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THE impasse is over: Josh Morrissey is under contract with the Winnipeg Jets.
It took at least a few days longer than anyone expected, spilling over from summer into the start of training camp, but Jets general manager Kevin Cheveldayoff managed to check off the last box on his off-season to-do list, signing Morrissey to a two-year contract worth US$6.3 million (an average annual value of US$3.15 million) on Sunday.
Morrissey, whose three-year entry-level deal ended July 1, missed Thursday’s medical testing, on-ice fitness assessments Friday and two days of on-ice sessions at Jets training camp at the Iceplex.
He’s expected to skate this morning, but won’t suit up for Winnipeg’s first pre-season contest in the evening against the Minnesota Wild, 7 p.m. at Bell MTS Place.
Neither he nor the Jets management was made available for comment Sunday. Speaking with the Free Press in late August, Morrissey expressed a willingness to get his name on a new contract.
“Everyone’s confident it will be handled and done, definitely in time for the season,” Morrissey had said. “Every player handles these things differently… I’m just focused on training throughout the summer.”
Winnipeg will still control the talented young defenceman’s rights when the contract expires in the summer of 2020.
It’s considered as a bridge deal, which is what Morrissey is believed to have sought. While he’s potentially leaving some money on the table, he and his representatives are confident in his trajectory as an emerging star and will look to cash in on his next deal.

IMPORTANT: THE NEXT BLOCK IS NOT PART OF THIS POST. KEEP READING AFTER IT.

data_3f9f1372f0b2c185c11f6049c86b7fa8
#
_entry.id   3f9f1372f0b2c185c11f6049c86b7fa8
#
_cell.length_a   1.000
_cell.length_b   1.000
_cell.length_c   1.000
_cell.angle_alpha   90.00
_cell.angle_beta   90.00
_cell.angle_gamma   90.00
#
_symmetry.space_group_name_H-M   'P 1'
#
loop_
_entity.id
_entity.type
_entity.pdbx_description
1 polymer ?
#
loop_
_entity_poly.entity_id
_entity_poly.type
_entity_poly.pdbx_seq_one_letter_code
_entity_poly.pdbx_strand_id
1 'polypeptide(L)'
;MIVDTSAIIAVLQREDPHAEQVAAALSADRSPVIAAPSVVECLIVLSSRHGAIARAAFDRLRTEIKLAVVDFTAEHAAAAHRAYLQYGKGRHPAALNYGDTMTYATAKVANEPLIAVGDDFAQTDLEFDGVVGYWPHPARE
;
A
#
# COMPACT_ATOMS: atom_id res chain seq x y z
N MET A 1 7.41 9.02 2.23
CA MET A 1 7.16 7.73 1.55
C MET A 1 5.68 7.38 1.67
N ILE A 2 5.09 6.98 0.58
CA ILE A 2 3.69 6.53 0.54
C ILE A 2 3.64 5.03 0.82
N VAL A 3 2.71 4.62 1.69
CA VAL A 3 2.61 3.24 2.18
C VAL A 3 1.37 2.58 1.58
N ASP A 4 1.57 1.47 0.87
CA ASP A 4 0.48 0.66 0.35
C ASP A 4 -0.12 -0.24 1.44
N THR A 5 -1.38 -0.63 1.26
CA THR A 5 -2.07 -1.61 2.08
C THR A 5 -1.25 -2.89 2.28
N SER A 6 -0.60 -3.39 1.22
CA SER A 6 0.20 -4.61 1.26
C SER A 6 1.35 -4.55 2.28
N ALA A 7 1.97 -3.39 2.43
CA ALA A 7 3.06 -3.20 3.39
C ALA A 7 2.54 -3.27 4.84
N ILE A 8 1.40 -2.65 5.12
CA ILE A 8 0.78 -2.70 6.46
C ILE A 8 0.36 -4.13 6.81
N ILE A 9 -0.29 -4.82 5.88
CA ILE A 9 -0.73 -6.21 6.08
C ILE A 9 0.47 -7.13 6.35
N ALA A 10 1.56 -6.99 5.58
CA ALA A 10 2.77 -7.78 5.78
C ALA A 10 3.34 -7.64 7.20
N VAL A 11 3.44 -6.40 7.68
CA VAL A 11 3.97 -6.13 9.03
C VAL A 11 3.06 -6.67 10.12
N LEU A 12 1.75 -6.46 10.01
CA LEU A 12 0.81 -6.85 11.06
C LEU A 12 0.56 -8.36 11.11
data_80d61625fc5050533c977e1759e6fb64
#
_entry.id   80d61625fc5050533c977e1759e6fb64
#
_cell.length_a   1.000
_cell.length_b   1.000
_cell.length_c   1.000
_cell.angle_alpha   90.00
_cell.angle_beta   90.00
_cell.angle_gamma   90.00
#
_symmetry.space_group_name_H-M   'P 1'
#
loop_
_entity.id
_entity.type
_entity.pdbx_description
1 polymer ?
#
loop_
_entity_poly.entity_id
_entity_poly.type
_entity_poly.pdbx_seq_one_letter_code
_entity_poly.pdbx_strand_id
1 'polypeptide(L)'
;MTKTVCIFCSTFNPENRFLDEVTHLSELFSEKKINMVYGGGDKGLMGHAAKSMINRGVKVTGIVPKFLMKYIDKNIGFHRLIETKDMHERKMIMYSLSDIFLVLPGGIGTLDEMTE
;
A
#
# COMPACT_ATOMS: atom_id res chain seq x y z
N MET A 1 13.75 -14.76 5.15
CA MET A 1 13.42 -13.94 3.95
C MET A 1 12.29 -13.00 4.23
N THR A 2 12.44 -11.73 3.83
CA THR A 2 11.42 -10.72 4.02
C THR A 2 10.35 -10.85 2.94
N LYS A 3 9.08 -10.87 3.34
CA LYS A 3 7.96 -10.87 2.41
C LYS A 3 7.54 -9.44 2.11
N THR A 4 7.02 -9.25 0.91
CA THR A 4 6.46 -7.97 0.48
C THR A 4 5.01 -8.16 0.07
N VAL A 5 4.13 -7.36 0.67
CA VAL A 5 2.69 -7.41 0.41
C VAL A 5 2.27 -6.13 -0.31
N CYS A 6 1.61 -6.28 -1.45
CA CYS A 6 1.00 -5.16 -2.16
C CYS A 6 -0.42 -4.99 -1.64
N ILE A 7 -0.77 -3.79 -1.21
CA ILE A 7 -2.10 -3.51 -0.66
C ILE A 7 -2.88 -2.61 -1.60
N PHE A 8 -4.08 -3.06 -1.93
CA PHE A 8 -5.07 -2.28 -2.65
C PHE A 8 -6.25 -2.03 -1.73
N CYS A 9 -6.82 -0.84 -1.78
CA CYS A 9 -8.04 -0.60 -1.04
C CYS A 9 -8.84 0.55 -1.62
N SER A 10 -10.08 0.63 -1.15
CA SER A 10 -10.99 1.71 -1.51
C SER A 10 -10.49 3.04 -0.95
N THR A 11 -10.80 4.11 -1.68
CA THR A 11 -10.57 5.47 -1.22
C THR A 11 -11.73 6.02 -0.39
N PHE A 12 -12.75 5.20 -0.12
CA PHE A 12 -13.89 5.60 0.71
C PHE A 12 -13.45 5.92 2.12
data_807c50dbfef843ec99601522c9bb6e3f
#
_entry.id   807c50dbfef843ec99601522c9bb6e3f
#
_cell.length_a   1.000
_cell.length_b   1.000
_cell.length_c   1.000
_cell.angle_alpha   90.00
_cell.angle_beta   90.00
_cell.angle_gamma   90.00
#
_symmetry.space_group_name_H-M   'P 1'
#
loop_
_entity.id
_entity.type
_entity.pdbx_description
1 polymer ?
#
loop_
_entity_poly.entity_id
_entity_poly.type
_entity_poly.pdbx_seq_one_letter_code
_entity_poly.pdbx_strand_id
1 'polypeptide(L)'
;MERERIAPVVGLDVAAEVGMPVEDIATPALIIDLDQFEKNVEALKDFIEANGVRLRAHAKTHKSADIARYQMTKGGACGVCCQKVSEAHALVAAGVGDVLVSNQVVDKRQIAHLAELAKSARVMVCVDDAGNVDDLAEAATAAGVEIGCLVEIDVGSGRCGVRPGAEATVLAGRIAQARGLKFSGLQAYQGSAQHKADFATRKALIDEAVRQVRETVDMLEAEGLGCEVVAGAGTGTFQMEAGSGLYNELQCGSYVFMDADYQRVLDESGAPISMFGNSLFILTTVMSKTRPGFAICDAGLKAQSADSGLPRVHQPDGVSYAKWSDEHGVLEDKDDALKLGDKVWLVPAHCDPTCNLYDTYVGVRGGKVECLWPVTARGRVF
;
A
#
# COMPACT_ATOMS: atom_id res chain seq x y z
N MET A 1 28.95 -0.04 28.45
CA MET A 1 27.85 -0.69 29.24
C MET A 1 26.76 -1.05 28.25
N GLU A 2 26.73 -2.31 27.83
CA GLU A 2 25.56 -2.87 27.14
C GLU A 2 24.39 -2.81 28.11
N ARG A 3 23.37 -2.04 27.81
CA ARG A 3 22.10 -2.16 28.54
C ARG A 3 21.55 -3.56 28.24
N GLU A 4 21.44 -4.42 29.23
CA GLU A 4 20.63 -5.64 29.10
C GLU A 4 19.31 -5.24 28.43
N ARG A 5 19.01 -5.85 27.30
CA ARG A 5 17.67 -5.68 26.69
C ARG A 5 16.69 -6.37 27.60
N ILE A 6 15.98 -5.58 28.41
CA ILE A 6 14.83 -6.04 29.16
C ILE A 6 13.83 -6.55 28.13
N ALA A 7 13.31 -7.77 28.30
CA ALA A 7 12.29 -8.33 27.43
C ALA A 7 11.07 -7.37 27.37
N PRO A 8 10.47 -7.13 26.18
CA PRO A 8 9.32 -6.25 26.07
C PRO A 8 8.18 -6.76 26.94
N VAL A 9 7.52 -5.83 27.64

He’ll be 25 when he negotiates his next contract, again as an RFA.
For its part, Winnipeg gets a solid, puck-moving blue-liner with a high hockey IQ at an affordable cap hit for two seasons while the team challenges for a Stanley Cup.
Morrissey played most of the 2017-18 campaign on the team’s top defensive pairing with Jacob Trouba. Morrissey had 26 points (seven goals, 19 assists) and 47 penalty minutes in 81 games for the Jets last season.
The Calgary product also led the club with 168 blocked shots, 12th most among all NHL players.
The former first-round pick (13th overall in the 2013 NHL Draft) has played 164 games, all with the Jets, in his NHL career and has 46 points (13G, 33A).
Veteran defenceman Tyler Myers said Sunday, just hours before the signing was announced, that he and his teammates had taken a pragmatic approach to Morrissey’s predicament.
“I think any guy would say we want Josh in the room as fast as we can, but we understand there’s a business side of things. I would think that it’s not going to be too long until we see him,” Myers said. “Knowing Josh the last few years and how he prepares, he’s become a pro at such a young age, that he won’t have any problems stepping in a little later.”
Morrissey had been one of a number of high-profile regulars across the league still without a contract as preseason unfolds, including Toronto Maple Leafs forward William Nylander, Edmonton Oilers defenceman Darnell Nurse and Shea Theodore, a blue-liner with the Vegas Golden Knights.
Each one of Cheveldayoff’s summer projects is complete, including locking up No.1 goalie Connor Hellebuyck with a six-year, US$37-million contract. Trouba, meanwhile, was awarded a one-year US$5.5-million deal through arbitration.
Jets centre Adam Lowry agreed to a three-year, US$8.75-million contract, while forwards Brandon Tanev, Nic Petan and Marko Dano and blue-liners Tucker Poolman and Joe Morrow also agreed to new deals.
Winnipeg’s current salary hit is now about US$72.5 million for the season, about $7 million under the cap. But the club is also expecting another $4 million to go toward bonuses.
Assistant sports editor
Jason Bell wanted to be a lawyer when he was a kid. The movie The Paper Chase got him hooked on the idea of law school and, possibly, falling in love with someone exactly like Lindsay Wagner (before she went all bionic).